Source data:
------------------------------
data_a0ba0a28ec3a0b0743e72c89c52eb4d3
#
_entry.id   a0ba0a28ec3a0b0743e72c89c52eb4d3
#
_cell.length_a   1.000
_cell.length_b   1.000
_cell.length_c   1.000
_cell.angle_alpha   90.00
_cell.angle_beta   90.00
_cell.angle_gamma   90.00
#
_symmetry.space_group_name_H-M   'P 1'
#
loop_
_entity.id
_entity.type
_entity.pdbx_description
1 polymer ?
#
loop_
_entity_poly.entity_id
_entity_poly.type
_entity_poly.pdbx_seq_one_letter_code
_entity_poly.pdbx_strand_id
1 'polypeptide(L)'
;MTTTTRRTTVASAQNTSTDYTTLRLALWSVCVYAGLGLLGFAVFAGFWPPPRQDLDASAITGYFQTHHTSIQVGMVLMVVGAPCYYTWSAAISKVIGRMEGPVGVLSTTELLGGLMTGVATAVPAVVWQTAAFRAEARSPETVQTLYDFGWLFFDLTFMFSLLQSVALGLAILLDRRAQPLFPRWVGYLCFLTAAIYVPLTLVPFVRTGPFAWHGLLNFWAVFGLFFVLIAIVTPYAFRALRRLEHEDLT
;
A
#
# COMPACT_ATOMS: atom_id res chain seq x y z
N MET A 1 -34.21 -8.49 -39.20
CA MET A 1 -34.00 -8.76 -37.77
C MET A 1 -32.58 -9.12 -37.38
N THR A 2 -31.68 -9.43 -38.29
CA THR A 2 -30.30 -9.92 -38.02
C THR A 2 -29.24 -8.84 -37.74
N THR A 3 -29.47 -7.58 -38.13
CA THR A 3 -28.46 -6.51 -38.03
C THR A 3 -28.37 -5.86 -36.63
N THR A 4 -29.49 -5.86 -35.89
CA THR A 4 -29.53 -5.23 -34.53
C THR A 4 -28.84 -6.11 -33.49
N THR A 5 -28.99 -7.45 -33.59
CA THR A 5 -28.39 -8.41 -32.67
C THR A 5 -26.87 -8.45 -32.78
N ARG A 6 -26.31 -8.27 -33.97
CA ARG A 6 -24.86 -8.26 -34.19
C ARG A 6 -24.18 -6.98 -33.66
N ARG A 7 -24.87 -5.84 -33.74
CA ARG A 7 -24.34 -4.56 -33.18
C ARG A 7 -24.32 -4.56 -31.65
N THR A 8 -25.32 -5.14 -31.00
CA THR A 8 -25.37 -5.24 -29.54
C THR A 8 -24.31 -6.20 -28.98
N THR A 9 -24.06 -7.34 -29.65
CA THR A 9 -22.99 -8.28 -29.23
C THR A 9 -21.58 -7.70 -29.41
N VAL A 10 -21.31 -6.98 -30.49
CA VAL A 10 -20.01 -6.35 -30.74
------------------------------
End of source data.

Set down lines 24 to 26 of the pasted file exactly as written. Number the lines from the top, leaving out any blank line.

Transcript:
_entity_poly.pdbx_strand_id
1 'polypeptide(L)'
;MTTTTRRTTVASAQNTSTDYTTLRLALWSVCVYAGLGLLGFAVFAGFWPPPRQDLDASAITGYFQTHHTSIQVGMVLMVVGAPCYYTWSAAISKVIGRMEGPVGVLSTTELLGGLMTGVATAVPAVVWQTAAFRAEARSPETVQTLYDFGWLFFDLTFMFSLLQSVALGLAILLDRRAQPLFPRWVGYLCFLTAAIYVPLTLVPFVRTGPFAWHGLLNFWAVFGLFFVLIAIVTPYAFRALRRLEHEDLT